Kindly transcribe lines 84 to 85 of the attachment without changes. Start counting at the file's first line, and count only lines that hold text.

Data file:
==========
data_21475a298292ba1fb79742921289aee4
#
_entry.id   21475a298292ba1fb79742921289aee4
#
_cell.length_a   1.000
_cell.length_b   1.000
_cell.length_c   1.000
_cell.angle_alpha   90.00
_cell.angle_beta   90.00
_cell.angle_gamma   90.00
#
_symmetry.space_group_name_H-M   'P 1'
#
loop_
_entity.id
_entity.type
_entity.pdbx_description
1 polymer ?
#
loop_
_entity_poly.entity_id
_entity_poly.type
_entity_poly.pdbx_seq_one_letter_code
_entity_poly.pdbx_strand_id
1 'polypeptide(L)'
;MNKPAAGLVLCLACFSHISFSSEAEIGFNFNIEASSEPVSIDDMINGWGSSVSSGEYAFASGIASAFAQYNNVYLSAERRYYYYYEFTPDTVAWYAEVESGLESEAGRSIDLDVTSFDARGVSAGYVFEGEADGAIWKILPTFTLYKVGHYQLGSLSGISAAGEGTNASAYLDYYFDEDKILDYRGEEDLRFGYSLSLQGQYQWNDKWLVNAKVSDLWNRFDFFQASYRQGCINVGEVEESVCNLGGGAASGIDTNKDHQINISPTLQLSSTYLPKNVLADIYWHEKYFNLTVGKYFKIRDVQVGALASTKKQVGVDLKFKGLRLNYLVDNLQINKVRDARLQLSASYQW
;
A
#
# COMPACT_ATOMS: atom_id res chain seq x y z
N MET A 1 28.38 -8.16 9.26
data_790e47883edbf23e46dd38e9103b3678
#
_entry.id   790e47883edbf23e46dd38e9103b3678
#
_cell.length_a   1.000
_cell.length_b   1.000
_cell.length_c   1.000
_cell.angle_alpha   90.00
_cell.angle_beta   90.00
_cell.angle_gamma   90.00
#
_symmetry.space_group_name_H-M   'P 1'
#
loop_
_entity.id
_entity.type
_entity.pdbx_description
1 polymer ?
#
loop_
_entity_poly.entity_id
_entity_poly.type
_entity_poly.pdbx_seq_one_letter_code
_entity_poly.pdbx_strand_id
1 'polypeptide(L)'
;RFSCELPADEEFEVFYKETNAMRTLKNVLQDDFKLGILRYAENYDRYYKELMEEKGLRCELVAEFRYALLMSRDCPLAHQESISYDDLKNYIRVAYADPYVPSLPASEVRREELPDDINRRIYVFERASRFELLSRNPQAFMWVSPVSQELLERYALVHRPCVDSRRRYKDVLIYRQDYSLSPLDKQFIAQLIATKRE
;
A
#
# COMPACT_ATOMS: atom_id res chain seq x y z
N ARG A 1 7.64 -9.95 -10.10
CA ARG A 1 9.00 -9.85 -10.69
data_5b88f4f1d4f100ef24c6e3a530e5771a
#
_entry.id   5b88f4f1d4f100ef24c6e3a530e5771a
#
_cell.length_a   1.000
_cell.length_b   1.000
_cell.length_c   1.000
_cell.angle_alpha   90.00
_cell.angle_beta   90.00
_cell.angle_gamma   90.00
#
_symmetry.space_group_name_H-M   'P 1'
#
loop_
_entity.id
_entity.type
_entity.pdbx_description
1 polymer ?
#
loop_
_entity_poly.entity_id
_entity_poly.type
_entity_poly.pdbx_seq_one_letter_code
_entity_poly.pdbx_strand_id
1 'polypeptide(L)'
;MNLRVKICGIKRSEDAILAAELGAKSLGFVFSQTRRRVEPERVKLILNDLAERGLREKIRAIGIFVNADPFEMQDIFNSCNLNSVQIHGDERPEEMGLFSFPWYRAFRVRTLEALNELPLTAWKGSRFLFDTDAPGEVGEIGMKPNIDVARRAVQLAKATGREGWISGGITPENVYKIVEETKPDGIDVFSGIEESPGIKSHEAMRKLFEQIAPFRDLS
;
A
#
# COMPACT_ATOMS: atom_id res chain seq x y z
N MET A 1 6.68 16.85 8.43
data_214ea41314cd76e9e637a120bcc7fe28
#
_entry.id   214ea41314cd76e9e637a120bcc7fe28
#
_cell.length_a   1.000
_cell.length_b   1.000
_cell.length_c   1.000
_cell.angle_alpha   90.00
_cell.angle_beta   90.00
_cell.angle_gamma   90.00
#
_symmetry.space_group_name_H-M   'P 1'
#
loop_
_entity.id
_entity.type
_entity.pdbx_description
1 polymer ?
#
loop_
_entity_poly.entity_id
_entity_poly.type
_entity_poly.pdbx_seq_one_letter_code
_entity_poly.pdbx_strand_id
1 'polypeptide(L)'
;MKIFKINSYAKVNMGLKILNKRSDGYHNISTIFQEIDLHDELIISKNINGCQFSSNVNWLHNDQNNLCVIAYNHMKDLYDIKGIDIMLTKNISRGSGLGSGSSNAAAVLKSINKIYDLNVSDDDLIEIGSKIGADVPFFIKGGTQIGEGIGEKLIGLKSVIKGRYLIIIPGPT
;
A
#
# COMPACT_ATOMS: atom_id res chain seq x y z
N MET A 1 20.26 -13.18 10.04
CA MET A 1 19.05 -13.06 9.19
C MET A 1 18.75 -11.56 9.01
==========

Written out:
_entity_poly.entity_id
_entity_poly.type